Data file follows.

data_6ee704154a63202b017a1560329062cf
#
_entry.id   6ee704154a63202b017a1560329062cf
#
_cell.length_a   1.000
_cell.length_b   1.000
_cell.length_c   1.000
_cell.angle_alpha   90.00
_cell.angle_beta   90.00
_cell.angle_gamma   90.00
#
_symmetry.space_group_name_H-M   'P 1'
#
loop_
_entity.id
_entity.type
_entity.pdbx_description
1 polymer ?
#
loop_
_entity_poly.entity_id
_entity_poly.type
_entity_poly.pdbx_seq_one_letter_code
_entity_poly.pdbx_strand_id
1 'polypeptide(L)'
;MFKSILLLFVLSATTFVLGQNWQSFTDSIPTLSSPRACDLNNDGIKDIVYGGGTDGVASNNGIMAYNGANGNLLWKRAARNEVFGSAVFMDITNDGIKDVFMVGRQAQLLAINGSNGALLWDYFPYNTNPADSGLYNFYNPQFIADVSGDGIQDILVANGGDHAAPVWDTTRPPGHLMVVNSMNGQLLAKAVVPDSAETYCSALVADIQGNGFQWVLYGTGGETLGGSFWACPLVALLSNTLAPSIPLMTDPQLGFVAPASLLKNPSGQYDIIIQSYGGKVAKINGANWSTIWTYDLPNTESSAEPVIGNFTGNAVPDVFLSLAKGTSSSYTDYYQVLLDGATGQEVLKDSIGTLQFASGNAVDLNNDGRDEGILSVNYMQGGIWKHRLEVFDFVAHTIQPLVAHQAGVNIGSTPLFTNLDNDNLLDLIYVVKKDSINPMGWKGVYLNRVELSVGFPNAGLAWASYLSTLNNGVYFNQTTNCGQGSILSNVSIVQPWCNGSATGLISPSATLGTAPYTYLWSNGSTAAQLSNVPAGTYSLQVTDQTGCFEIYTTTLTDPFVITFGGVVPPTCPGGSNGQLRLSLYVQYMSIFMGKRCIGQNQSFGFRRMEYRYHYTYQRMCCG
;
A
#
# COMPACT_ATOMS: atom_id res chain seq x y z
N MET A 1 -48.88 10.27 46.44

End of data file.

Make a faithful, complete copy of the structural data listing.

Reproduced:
data_6ee704154a63202b017a1560329062cf
#
_entry.id   6ee704154a63202b017a1560329062cf
#
_cell.length_a   1.000
_cell.length_b   1.000
_cell.length_c   1.000
_cell.angle_alpha   90.00
_cell.angle_beta   90.00
_cell.angle_gamma   90.00
#
_symmetry.space_group_name_H-M   'P 1'
#
loop_
_entity.id
_entity.type
_entity.pdbx_description
1 polymer ?
#
loop_
_entity_poly.entity_id
_entity_poly.type
_entity_poly.pdbx_seq_one_letter_code
_entity_poly.pdbx_strand_id
1 'polypeptide(L)'
;MFKSILLLFVLSATTFVLGQNWQSFTDSIPTLSSPRACDLNNDGIKDIVYGGGTDGVASNNGIMAYNGANGNLLWKRAARNEVFGSAVFMDITNDGIKDVFMVGRQAQLLAINGSNGALLWDYFPYNTNPADSGLYNFYNPQFIADVSGDGIQDILVANGGDHAAPVWDTTRPPGHLMVVNSMNGQLLAKAVVPDSAETYCSALVADIQGNGFQWVLYGTGGETLGGSFWACPLVALLSNTLAPSIPLMTDPQLGFVAPASLLKNPSGQYDIIIQSYGGKVAKINGANWSTIWTYDLPNTESSAEPVIGNFTGNAVPDVFLSLAKGTSSSYTDYYQVLLDGATGQEVLKDSIGTLQFASGNAVDLNNDGRDEGILSVNYMQGGIWKHRLEVFDFVAHTIQPLVAHQAGVNIGSTPLFTNLDNDNLLDLIYVVKKDSINPMGWKGVYLNRVELSVGFPNAGLAWASYLSTLNNGVYFNQTTNCGQGSILSNVSIVQPWCNGSATGLISPSATLGTAPYTYLWSNGSTAAQLSNVPAGTYSLQVTDQTGCFEIYTTTLTDPFVITFGGVVPPTCPGGSNGQLRLSLYVQYMSIFMGKRCIGQNQSFGFRRMEYRYHYTYQRMCCG
;
A
#
# COMPACT_ATOMS: atom_id res chain seq x y z
N MET A 1 -48.88 10.27 46.44